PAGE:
Do not exaggerate your pain, fatigue, or physical limitations. If your FCE results do not match up with your medical records, the test will be deemed invalid and you might lose credibility and benefits.
The test does not produce a “pass” or “fail.” Instead, the evaluation will include several observations and measurements. For example, it might describe the angle of your arm’s range of motion and the amount of weight you can lift.
It will include notes about the feedback you provided. Thus, the FCE could say that you experienced pain after lifting 30 pounds three times.
It could also include the evaluator’s observations. This is where the evaluator could say that you appeared to exaggerate your pain or inability to perform certain tasks.
When You Need It
An evaluation demonstrates where you stand in the recovery from your work-related injury. By performing the test a few times, a functional capacity evaluation can show improvement or lack of improvement in your physical condition.
A physical therapist, doctor, or chiropractor might conduct this review before you begin treatment. After several sessions, the healthcare provider might conduct another evaluation to determine how your injuries have healed.
Your healthcare provider might also order an FCE near the end of your treatment to determine whether to discharge you or whether you are able to return to your post-injury job.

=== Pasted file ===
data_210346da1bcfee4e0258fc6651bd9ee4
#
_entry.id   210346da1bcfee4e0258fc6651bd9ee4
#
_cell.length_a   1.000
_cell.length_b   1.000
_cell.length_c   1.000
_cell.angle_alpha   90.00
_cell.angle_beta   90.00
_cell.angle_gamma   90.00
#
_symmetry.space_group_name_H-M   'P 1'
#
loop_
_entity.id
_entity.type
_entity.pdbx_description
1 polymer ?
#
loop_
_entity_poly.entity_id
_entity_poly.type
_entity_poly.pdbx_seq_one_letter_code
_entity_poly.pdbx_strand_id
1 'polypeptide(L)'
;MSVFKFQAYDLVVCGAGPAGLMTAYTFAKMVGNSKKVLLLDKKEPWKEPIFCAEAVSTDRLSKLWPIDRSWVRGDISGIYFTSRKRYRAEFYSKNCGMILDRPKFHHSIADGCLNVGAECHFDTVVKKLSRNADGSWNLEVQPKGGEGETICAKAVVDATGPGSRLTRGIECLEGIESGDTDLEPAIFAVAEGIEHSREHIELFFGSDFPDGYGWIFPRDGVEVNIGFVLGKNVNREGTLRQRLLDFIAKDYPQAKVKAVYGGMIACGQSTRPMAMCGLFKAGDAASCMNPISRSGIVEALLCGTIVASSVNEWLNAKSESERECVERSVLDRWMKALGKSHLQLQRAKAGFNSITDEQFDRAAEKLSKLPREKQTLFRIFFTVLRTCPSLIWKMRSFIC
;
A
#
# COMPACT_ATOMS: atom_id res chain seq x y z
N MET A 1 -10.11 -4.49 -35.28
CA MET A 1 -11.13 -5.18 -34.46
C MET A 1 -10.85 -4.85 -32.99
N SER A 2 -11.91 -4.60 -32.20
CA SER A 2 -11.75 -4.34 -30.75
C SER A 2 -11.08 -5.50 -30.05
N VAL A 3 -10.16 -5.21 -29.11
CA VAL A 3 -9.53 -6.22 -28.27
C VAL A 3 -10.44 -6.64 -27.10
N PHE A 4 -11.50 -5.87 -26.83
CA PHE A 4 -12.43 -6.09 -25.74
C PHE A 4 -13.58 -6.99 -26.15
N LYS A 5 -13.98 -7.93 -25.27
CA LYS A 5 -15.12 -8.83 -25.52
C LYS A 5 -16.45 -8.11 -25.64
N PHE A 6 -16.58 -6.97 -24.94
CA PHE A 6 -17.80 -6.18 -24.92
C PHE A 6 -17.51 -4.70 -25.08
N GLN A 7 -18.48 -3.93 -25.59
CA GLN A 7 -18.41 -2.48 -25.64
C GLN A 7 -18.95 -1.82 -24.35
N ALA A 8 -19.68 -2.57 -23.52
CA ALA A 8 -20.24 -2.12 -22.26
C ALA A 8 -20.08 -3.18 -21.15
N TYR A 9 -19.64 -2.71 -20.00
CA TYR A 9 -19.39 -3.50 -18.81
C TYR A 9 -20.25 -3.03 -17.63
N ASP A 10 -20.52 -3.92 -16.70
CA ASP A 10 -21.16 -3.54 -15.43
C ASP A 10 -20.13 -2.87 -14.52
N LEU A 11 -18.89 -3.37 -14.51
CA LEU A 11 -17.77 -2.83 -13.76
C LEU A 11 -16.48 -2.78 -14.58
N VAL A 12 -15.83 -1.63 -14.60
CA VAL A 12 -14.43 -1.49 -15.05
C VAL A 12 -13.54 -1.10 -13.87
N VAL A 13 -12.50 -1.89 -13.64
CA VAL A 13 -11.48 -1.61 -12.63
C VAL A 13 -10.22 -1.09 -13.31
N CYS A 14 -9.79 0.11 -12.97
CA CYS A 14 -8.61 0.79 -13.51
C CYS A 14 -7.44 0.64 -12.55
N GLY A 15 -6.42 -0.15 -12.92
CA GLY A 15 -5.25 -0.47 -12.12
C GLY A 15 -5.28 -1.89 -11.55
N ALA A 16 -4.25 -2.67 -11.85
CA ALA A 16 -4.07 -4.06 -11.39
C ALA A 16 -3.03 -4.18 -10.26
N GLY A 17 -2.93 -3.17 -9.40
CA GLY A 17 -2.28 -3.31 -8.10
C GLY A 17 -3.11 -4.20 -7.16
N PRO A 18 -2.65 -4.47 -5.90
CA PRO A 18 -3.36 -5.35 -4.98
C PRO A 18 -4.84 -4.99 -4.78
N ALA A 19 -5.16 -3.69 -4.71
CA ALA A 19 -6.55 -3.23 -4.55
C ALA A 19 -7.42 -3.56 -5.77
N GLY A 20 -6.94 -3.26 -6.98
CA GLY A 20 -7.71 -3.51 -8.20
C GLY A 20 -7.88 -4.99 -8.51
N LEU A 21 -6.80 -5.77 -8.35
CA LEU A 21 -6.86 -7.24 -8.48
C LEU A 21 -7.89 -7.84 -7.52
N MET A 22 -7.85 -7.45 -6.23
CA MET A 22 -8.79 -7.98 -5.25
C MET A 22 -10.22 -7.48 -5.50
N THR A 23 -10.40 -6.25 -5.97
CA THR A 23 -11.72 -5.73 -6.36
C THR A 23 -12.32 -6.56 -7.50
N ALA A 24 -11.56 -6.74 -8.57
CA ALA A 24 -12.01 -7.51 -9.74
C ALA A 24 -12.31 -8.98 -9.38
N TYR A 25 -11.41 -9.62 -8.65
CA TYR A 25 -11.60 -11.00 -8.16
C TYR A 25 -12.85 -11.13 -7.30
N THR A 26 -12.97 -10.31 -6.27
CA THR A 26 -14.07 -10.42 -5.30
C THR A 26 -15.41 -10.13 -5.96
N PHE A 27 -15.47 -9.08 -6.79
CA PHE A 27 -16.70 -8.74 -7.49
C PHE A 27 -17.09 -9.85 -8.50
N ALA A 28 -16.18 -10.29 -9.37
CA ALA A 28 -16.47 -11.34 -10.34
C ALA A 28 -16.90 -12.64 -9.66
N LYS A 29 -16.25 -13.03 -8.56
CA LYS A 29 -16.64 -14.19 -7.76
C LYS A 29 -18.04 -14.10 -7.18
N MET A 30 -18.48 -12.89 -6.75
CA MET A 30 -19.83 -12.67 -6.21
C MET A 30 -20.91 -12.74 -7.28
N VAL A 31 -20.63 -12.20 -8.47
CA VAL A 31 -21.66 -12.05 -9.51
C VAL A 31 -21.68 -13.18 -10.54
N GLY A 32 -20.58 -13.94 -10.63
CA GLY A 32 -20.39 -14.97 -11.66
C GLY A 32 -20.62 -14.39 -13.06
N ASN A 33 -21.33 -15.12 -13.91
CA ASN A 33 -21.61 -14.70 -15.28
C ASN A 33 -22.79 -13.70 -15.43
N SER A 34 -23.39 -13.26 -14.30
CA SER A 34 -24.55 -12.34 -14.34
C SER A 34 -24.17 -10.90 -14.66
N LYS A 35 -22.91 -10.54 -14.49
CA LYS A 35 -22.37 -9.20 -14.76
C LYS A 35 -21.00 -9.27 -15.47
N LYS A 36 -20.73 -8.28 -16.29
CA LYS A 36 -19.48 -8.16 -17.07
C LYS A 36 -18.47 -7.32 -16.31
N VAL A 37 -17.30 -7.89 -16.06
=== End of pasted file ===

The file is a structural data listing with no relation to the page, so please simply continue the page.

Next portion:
How FCE Relates to Workers’ Compensation
You might run into a few situations where you, your doctor, and your workers’ compensation lawyer believe that an FCE will help your case. Your employer or its workers’ compensation insurer might also use it to cut off benefits or force you to return to work prematurely.
How You Can Use The Results
If the workers’ comp insurer threatens to reduce or terminate your benefits, a functional capacity evaluation might prove that you are still unable to work. You can also use it to show your employer that you cannot return to your normal duties and must remain on light duty.
How Your Employer and Its Insurer Can Use It
The workers’ comp insurer can also try to use this evaluation to cut off benefits. An insurer can order a functional capacity evaluation workers’ compensation test to show that your condition has improved enough that you do not require any more treatment or therapy. Employers also use FCEs to show that you can perform more work tasks than you claim and that you can return to normal work